Understanding how biodiversity is changing over time is critical to determine how human activity is changing ecosystems and the services they provide. However, conventional approaches to identifying species using observable features, whilst often providing a gold standard, are often time-consuming and rely on a dwindling pool of expertise, especially for cryptic, rare or small species. DNA based approaches for assessing community composition have great potential to reduce costs, both through reductions in sampling and identification time, as well as the ability to identify cryptic genetic diversity and to gain insights into less well-studied organisms.
The environmental DNA (eDNA) task in UK-SCAPE aims to develop, apply and evaluate DNA sampling techniques based on high throughput sequencing to characterise terrestrial and freshwater ecosystems, demonstrating the applicability of these approaches for national-scale monitoring of biodiversity.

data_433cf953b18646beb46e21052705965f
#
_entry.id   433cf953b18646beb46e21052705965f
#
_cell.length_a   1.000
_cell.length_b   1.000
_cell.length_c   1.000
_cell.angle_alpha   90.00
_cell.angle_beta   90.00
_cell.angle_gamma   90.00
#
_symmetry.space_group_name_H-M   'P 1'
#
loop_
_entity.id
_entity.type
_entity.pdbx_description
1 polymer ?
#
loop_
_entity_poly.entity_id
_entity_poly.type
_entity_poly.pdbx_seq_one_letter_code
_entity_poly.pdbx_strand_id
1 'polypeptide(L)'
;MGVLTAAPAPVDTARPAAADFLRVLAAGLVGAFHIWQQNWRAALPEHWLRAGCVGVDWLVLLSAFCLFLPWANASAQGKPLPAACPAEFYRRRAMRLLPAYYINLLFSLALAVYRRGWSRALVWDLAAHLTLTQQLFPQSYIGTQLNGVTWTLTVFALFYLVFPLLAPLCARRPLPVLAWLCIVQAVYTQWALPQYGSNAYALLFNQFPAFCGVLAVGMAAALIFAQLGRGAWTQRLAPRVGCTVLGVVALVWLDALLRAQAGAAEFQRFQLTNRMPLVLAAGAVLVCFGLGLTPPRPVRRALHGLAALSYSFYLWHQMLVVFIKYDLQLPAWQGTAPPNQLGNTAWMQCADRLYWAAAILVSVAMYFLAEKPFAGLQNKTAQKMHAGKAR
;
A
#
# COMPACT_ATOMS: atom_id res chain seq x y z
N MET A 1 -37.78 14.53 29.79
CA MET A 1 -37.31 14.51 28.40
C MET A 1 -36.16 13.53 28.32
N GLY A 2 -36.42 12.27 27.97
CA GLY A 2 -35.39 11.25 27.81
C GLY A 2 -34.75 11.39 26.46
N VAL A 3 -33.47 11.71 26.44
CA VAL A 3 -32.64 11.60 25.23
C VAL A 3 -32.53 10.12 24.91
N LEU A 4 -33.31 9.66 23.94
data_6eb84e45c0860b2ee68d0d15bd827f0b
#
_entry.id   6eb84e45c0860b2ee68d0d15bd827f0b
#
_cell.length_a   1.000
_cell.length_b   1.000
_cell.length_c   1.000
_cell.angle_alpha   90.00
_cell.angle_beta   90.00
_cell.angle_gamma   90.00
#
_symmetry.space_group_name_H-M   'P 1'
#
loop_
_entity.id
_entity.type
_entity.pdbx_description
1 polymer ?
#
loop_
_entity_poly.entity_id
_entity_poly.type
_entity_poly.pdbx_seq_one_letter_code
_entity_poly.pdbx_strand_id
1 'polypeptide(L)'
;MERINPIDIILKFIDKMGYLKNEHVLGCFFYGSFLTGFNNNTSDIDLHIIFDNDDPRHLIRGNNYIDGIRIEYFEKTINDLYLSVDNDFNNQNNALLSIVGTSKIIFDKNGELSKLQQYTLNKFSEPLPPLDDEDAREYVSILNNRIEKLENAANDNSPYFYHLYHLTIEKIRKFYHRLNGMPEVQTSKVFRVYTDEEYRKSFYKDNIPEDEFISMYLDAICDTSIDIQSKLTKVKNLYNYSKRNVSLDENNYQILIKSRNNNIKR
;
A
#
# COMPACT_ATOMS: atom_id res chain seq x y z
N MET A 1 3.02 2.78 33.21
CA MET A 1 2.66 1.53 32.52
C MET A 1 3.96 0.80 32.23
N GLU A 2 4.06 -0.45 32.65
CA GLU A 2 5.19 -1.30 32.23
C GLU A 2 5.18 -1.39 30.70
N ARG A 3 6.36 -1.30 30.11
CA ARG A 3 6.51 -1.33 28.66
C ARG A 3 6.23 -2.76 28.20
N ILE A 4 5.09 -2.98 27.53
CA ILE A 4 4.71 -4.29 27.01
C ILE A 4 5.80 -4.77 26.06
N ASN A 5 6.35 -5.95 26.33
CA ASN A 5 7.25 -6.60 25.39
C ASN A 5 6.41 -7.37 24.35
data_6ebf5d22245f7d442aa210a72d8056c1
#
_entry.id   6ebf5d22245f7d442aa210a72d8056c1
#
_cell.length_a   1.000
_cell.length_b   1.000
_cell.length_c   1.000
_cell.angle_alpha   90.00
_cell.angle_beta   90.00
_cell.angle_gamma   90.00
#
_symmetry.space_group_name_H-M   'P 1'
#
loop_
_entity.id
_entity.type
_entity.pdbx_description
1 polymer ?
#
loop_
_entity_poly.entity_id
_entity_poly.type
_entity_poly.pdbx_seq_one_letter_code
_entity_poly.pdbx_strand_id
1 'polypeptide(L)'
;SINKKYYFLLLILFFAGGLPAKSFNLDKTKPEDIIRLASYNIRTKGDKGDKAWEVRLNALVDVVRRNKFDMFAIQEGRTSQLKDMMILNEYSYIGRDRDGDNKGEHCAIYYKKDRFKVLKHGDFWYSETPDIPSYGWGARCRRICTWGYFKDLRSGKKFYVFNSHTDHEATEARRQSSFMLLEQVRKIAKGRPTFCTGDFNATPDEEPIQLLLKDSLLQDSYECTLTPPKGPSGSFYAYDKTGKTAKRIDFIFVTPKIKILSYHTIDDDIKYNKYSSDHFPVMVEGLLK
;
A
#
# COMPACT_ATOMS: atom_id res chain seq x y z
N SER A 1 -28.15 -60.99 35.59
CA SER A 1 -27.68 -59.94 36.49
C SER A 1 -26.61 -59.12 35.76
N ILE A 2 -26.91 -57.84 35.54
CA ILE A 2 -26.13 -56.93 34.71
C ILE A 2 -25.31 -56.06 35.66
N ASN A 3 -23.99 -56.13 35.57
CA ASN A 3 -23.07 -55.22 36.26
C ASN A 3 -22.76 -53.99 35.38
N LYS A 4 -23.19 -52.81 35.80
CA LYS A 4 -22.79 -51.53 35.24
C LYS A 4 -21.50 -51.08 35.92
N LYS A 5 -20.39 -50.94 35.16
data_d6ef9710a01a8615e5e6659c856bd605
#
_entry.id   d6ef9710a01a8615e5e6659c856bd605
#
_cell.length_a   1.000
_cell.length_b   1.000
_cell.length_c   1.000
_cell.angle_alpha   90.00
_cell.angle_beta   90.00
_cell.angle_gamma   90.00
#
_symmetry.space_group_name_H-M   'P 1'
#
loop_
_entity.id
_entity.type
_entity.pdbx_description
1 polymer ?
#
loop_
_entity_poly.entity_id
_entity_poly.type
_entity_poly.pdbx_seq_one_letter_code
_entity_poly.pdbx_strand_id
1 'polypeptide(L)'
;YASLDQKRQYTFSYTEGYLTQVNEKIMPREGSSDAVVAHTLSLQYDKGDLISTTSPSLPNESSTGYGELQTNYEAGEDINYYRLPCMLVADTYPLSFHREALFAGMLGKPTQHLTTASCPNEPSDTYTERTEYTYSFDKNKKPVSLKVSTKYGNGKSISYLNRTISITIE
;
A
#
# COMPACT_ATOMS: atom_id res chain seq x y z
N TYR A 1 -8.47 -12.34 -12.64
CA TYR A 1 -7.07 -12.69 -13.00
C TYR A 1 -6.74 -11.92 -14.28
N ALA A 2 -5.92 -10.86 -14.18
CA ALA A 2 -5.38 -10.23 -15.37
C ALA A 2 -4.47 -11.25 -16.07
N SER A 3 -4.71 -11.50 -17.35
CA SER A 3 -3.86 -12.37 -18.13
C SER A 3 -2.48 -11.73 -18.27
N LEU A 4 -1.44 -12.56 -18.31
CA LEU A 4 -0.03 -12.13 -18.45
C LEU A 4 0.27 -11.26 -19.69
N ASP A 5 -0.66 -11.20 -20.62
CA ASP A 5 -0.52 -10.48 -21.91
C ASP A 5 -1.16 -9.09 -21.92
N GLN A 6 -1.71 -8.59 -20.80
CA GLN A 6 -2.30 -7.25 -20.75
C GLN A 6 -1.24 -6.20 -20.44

The use of environmental DNA (eDNA) to detect individual species or to characterise whole communities is a rapidly growing field, and has matured to the point where national monitoring agencies such as the EA, SEPA, NRW and Natural England are exploring the use of these approaches to supplement or replace existing biological monitoring programmes. This creates a significant opportunity to repurpose existing samples and environmental eDNA samples, collected under a range of monitoring activities, to characterise biodiversity for a wider range of species in more taxonomic detail. By leveraging existing sampling programmes this approach has the potential to be an extremely cost-effective and rapid workflow for generating freshwater biodiversity data at a nationwide scale.